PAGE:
The Famous Five are a bunch of bastards and they ruined my life. I used to love those kids, but not any more. I read all the books about ten times over, watched the TV series avidly and worshipped Enid Blyton. They could do no wrong. But I was just a mere innocent. How was I to know the books were stealthily filling my head with unrealistic expectations of how I should behave or how life should be? I went from being a happy go lucky youngster to a bitter disenchanted individual and it's all because of Julian Dick and Ann, George and Timmy the do-o-o-o-og.
Firstly, half past eight was always, to me, quite a respectable hour of the morning to be getting up. Especially if you were on school holidays. But not for the Famous Five apparently. Oh no. They'd wake up at 8.30 and start flagellating themselves with bull-whips for being so lazy. "Oh my goodness we're such sleepy heads, look at the time!" Eh, what?? Half eight is the middle of the night when you're seven years of age for God's sake and I'm there reading and thinking I must be some sort of festering bed-bound sloth because 8.30 was the earliest I ever got up for school. It has stayed with me all my life. I'm 31 now and when sleeping off a hangover the spectre of saintly Julian shimmers into view and reminds me sternly that this fondness for the scratcher isn't exactly Famous Five type behaviour, all this lounging about when there's an international smuggling ring that needs accidental uncovering and the criminals brought to justice. Every Bank Holiday Monday I have half a notion that instead of catching up on some shut-eye I should find an Aunt that doesn't mind me calling her Fanny and offer to weed her flowerbeds like a good boy. Honestly. It's never left me. Scarred for life.
What's more I can honestly say I haven't enjoyed a good meal since I welcomed these adventurers into my life. I've had plenty of good meals, I just haven't enjoyed any of them. And why? Yep. Those Famous Five fuckers again. I've been at some sumptuous spreads it must be said but they pale besides the grub put away by these kids because when they sat down to eat they practically needed planning permission. I had to make do with porridge and a cut or two of homemade brown bread with corned beef, but this crew used to regularly tuck into something way out of that league called a 'High Tea.' Yes, it does make you think of hash straight away but come on, these were innocent pre-pubescents so High Tea was basically like normal tea, except with portions that would knock a small horse. "Oh we're simply ravenous Fanny," the fivesters would chime (Timmy would woof and wag his tail) before descending on a heavily-laden and creaking table to mow their way through salad, egg, hot and cold meat, potatoes, buns, scones, cake, tea, ice cream and jelly and yes, of course, lashings and lashings of ginger beer. Bloody hell. I was far from malnourished or anything but I couldn't help thinking my parents were like total stingy bastards at tea time when compared to the bacchanalian excesses enjoyed by the Famous Five. I went off my mother's home cooking a little bit because of it. Oh and I didn't speak to my parents for about six years. These books were slowly driving a wedge between me and the people closest to me.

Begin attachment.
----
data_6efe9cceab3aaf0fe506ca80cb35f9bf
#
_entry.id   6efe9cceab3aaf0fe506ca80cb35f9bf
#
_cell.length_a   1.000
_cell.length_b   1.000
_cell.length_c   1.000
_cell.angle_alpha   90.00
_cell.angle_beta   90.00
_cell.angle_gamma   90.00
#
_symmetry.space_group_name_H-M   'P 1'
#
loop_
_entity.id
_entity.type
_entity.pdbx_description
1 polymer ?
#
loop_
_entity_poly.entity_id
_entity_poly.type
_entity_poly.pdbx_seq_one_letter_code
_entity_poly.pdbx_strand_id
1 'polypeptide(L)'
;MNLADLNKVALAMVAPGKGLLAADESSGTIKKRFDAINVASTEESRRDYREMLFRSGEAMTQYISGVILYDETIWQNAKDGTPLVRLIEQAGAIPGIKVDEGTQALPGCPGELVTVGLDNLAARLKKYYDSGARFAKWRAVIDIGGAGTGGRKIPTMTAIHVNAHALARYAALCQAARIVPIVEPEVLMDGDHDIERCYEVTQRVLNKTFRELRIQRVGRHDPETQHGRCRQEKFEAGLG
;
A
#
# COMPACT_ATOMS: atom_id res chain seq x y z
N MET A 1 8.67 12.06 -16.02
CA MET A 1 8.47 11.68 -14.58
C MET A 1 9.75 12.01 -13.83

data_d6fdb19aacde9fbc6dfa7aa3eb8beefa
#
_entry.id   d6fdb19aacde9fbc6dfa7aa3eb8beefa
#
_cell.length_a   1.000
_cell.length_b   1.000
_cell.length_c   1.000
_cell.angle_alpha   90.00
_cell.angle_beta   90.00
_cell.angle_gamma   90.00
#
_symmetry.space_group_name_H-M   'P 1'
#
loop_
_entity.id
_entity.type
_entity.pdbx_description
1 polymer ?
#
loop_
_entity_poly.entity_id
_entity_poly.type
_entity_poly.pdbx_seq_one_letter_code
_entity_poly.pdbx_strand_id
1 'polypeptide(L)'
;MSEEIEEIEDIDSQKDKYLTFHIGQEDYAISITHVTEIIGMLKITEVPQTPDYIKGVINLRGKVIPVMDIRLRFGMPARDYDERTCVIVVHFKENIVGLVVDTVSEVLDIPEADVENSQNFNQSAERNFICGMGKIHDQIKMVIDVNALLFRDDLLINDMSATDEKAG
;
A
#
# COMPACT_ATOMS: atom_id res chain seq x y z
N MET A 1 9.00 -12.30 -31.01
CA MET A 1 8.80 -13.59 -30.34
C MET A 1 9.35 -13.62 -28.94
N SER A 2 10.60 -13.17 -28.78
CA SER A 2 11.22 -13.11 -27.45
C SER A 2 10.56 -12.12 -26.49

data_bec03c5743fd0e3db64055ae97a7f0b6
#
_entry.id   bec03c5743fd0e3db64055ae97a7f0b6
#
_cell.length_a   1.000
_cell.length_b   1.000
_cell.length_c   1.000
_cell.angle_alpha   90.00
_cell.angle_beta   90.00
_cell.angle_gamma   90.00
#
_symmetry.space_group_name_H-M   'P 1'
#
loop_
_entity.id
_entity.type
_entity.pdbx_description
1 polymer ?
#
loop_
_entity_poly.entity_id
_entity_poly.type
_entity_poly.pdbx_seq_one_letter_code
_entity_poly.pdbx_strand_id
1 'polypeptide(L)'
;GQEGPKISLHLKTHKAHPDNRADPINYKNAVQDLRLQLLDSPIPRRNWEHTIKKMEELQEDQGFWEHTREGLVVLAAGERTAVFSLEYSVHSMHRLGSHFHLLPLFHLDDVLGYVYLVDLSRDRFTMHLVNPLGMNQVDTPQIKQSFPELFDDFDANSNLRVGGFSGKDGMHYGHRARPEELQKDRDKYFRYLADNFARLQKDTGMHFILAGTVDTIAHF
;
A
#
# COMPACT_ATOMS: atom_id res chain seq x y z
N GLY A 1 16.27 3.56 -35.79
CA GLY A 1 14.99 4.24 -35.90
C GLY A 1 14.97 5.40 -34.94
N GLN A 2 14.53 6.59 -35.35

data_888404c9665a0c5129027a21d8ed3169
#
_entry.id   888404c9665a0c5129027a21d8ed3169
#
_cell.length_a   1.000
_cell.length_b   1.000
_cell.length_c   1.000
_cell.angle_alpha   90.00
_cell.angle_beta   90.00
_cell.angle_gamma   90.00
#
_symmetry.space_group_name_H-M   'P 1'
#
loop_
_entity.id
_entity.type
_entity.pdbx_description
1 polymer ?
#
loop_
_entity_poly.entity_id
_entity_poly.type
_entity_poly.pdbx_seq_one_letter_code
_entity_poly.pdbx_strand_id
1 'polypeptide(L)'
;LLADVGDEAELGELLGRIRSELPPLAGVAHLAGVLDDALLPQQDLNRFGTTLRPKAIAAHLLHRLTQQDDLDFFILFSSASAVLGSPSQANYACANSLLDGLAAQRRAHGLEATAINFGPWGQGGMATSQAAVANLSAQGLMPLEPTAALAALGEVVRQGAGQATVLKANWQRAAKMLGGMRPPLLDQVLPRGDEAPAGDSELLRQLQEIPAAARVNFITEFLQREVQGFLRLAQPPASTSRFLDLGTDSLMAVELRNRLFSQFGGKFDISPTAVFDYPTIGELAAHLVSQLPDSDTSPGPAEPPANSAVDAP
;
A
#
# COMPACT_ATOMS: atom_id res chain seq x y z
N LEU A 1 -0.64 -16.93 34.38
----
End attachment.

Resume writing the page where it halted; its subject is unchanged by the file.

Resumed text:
Then there was the simply unmatchable all-round virtuosity of the five. Julian was the leader of the pack, all politeness, charm and calm command. Every book described him as a "fine boy, tall and strong with blond hair and blue eyes that always reassured adults," which was great, and as an added bonus he also met Hitler's criteria for membership of the Aryan race. Although Blyton generally skimmed over this. Anyway, he was basically Mr. Perfect and Dick was more or less the same, just a little shorter and if possible, hungrier than the others. Ann meanwhile was every mother's dream and sought out housework and cleaning jobs with a zeal that was almost OCD-like.
George however was a bit of a rogue. Most will recall that she really wanted to be a bloke as boys got to do much cooler stuff than girls. Or to put it directly, she was a rampaging lesbian who didn't wash under her arms and even wore a prosthetic penis, with the secret intention of violating poor Ann while she bent over to get the Domestos out of the press. She had a bit of a temper on her as well - 'mutinous' it used to say in the book when she had a strop on (that's an 'o' not an 'a' you filth bags) - which was just George's inner rage at her sexual dysfunction coming out.
Nonetheless, take George out of the equation and the Famous Five, Timmy included (because he might have chased rabbits alright but he never actually killed any) were all fairly good eggs and the sort who became prefects at boarding schools and organised village fetes. By contrast, I never once solved any mysteries, had trouble learning to tie my shoelaces and regularly got kicked out of class for farting. There was also that time the headmaster caught me robbing strawberries from his back garden. So as I read and read in thrall at the simply marvellous high achievers in the Famous Five, I gradually began to feel worthless. I didn't even like ginger beer, local crime lords refused to take me seriously and I didn't have a gender-confused cousin I could call my own.
So there you have it folks. I loved the Famous Five like my brothers, sister and, um, apprentice transvestite, and all they did was hold up an ideal I could never ever aspire to and a mirror where I didn't like what I saw. Those little bastards ruined my life.